Re: RSA question
OK math guys, what's the overall conclusion, can I use RSA for this?
In other words: is there a major security issue when I use a private
key to encrypt and a public key for decryption?
The idea is simply absurd. The notion of `encryption' implies some
security requirements. Those requirements cannot be met if you also
want the general public to able to decrypt.
My best guess is that you want a digital signature scheme. If you do,
you should say so. If you don't, you should state the /security
requirements/ of what you want.
RSA is not an encryption scheme. RSA is not a digital signature
scheme. RSA is a trapdoor one-way permutation family. Trapdoor one-way
permutation families can be used to construct encryption schemes and
digital signature schemes.
- Re: PKI confusion...
... either decrypting data encrypted with the public key or signing data. ... would suggest that rolling your own licensing system is hard to do and easy ... Now my quandary here is that I want to use asymmetric encryption just to ... can be used for both encryption and decryption, ...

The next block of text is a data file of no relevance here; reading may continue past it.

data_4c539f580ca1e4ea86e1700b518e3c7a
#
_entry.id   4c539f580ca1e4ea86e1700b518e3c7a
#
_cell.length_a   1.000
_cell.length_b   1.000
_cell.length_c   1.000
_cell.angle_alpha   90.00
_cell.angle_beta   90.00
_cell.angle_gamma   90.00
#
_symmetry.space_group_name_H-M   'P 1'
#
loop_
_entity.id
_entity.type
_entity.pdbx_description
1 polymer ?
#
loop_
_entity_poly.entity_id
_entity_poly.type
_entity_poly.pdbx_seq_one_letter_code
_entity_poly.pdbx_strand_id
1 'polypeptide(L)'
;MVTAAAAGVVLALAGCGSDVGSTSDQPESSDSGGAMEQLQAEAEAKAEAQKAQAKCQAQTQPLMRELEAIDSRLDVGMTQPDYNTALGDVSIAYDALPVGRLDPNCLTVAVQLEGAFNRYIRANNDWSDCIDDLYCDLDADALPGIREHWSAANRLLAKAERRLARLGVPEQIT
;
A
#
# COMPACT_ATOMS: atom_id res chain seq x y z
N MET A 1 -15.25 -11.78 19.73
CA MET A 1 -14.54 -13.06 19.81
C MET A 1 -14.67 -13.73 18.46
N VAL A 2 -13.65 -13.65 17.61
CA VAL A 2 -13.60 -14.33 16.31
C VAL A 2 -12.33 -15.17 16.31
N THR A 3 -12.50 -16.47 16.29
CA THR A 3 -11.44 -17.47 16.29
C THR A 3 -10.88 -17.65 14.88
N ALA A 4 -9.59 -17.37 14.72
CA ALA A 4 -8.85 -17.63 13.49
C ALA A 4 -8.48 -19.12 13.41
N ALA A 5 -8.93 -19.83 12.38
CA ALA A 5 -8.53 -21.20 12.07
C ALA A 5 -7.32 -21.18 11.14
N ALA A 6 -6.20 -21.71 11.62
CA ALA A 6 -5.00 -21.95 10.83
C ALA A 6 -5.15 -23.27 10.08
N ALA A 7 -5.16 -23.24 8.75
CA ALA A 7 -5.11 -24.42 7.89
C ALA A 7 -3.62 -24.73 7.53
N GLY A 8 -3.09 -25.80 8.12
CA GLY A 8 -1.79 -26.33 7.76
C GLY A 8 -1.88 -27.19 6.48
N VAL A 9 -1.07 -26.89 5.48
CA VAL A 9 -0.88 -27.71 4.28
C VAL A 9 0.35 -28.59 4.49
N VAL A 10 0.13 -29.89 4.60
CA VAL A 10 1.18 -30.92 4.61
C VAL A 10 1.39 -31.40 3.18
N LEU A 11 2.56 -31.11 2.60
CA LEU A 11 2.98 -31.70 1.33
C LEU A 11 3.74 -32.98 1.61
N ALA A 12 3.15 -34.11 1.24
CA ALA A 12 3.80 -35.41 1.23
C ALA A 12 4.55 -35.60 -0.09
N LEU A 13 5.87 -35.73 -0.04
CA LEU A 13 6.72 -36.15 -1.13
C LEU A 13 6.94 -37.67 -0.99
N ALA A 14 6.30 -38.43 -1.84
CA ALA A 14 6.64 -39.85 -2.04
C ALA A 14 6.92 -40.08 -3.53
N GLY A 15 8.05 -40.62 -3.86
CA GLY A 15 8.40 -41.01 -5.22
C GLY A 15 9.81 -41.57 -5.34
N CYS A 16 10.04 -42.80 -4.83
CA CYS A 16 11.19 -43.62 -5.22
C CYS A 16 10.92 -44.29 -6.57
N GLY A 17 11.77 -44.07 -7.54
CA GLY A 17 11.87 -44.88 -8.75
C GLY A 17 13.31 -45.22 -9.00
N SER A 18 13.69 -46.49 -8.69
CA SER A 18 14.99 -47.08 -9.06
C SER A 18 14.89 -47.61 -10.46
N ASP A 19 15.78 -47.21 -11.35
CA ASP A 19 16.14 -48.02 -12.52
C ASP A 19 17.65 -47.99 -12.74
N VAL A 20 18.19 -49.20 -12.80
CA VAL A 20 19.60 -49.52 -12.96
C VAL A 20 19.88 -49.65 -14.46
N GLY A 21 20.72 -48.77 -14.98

- security system
... to be able to check that the file is complete (i.e. hashes). ... neccessary to make this protocol work, R could receive the encryption ... C1...CN are not trusted and therefore they cannot have the decryption ... Then S could encrypt the file using the public key and generate hashes ...
- public/private in rsa
... >From reading the sci.crypt RSA faq it appears that the Public key is ... intended for encryption, and the Private key is intended for decryption. ...
- Re: Sharing Encrypted Data
... > where D stands for decryption and E stands for encryption. ... You can use RSA directly or any ... You could then give your public key ... decryption functions are identical, differing only by the key they use. ...
- Re: public/private in rsa
... > intended for encryption, and the Private key is intended for decryption. ... Data encrypted with the private key can be decrypted with the public key, ...